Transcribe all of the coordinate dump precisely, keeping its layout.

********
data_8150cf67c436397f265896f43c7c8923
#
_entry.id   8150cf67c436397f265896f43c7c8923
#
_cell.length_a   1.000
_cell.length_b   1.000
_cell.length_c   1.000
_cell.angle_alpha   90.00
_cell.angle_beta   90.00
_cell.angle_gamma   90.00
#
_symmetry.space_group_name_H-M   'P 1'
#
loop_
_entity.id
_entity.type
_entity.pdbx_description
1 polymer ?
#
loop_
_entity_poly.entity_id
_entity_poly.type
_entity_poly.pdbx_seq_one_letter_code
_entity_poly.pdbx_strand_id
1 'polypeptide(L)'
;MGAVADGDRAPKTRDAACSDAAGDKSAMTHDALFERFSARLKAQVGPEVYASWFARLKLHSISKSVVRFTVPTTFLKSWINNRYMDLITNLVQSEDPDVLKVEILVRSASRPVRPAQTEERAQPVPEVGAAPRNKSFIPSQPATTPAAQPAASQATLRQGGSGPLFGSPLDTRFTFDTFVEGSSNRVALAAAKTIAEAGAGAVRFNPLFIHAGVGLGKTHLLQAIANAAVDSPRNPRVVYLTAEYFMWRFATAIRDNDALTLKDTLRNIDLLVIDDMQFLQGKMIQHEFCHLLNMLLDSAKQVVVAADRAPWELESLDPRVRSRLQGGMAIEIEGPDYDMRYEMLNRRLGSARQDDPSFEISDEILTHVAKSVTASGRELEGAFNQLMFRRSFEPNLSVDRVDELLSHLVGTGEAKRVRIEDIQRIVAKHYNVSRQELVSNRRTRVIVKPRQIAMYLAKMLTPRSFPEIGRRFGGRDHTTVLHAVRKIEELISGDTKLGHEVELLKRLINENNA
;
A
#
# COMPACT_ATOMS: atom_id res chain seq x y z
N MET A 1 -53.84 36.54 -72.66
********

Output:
data_8150cf67c436397f265896f43c7c8923
#
_entry.id   8150cf67c436397f265896f43c7c8923
#
_cell.length_a   1.000
_cell.length_b   1.000
_cell.length_c   1.000
_cell.angle_alpha   90.00
_cell.angle_beta   90.00
_cell.angle_gamma   90.00
#
_symmetry.space_group_name_H-M   'P 1'
#
loop_
_entity.id
_entity.type
_entity.pdbx_description
1 polymer ?
#
loop_
_entity_poly.entity_id
_entity_poly.type
_entity_poly.pdbx_seq_one_letter_code
_entity_poly.pdbx_strand_id
1 'polypeptide(L)'
;MGAVADGDRAPKTRDAACSDAAGDKSAMTHDALFERFSARLKAQVGPEVYASWFARLKLHSISKSVVRFTVPTTFLKSWINNRYMDLITNLVQSEDPDVLKVEILVRSASRPVRPAQTEERAQPVPEVGAAPRNKSFIPSQPATTPAAQPAASQATLRQGGSGPLFGSPLDTRFTFDTFVEGSSNRVALAAAKTIAEAGAGAVRFNPLFIHAGVGLGKTHLLQAIANAAVDSPRNPRVVYLTAEYFMWRFATAIRDNDALTLKDTLRNIDLLVIDDMQFLQGKMIQHEFCHLLNMLLDSAKQVVVAADRAPWELESLDPRVRSRLQGGMAIEIEGPDYDMRYEMLNRRLGSARQDDPSFEISDEILTHVAKSVTASGRELEGAFNQLMFRRSFEPNLSVDRVDELLSHLVGTGEAKRVRIEDIQRIVAKHYNVSRQELVSNRRTRVIVKPRQIAMYLAKMLTPRSFPEIGRRFGGRDHTTVLHAVRKIEELISGDTKLGHEVELLKRLINENNA
;
A
#
# COMPACT_ATOMS: atom_id res chain seq x y z
N MET A 1 -53.84 36.54 -72.66